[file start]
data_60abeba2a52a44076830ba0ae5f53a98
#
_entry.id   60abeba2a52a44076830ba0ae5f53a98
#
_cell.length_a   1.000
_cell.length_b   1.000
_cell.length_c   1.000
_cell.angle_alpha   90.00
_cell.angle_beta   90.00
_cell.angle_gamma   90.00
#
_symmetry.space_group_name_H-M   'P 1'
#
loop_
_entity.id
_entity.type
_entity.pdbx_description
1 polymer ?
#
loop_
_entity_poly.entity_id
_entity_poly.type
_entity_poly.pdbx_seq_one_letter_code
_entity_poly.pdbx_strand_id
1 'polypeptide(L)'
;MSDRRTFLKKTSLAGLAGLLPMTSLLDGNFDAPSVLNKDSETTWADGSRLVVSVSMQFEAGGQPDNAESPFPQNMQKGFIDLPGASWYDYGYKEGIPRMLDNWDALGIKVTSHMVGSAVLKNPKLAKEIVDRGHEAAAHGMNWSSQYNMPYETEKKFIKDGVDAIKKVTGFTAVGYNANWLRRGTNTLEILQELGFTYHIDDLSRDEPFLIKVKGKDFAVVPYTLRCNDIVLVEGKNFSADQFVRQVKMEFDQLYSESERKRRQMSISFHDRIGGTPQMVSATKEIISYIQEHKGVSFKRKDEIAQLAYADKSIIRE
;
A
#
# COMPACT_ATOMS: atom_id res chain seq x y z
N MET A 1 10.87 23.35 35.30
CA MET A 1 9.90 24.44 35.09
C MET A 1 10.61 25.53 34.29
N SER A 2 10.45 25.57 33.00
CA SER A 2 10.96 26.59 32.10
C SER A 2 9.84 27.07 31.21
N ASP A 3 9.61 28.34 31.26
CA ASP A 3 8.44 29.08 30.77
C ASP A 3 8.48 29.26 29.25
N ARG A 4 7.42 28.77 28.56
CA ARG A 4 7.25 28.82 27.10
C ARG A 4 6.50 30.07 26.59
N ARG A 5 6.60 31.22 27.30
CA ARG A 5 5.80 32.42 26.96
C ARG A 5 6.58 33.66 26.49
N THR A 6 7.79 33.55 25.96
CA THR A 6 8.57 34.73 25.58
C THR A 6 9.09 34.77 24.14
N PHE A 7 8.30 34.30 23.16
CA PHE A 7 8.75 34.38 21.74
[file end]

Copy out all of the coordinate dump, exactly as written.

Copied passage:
data_60abeba2a52a44076830ba0ae5f53a98
#
_entry.id   60abeba2a52a44076830ba0ae5f53a98
#
_cell.length_a   1.000
_cell.length_b   1.000
_cell.length_c   1.000
_cell.angle_alpha   90.00
_cell.angle_beta   90.00
_cell.angle_gamma   90.00
#
_symmetry.space_group_name_H-M   'P 1'
#
loop_
_entity.id
_entity.type
_entity.pdbx_description
1 polymer ?
#
loop_
_entity_poly.entity_id
_entity_poly.type
_entity_poly.pdbx_seq_one_letter_code
_entity_poly.pdbx_strand_id
1 'polypeptide(L)'
;MSDRRTFLKKTSLAGLAGLLPMTSLLDGNFDAPSVLNKDSETTWADGSRLVVSVSMQFEAGGQPDNAESPFPQNMQKGFIDLPGASWYDYGYKEGIPRMLDNWDALGIKVTSHMVGSAVLKNPKLAKEIVDRGHEAAAHGMNWSSQYNMPYETEKKFIKDGVDAIKKVTGFTAVGYNANWLRRGTNTLEILQELGFTYHIDDLSRDEPFLIKVKGKDFAVVPYTLRCNDIVLVEGKNFSADQFVRQVKMEFDQLYSESERKRRQMSISFHDRIGGTPQMVSATKEIISYIQEHKGVSFKRKDEIAQLAYADKSIIRE
;
A
#
# COMPACT_ATOMS: atom_id res chain seq x y z
N MET A 1 10.87 23.35 35.30
CA MET A 1 9.90 24.44 35.09
C MET A 1 10.61 25.53 34.29
N SER A 2 10.45 25.57 33.00
CA SER A 2 10.96 26.59 32.10
C SER A 2 9.84 27.07 31.21
N ASP A 3 9.61 28.34 31.26
CA ASP A 3 8.44 29.08 30.77
C ASP A 3 8.48 29.26 29.25
N ARG A 4 7.42 28.77 28.56
CA ARG A 4 7.25 28.82 27.10
C ARG A 4 6.50 30.07 26.59
N ARG A 5 6.60 31.22 27.30
CA ARG A 5 5.80 32.42 26.96
C ARG A 5 6.58 33.66 26.49
N THR A 6 7.79 33.55 25.96
CA THR A 6 8.57 34.73 25.58
C THR A 6 9.09 34.77 24.14
N PHE A 7 8.30 34.30 23.16
CA PHE A 7 8.75 34.38 21.74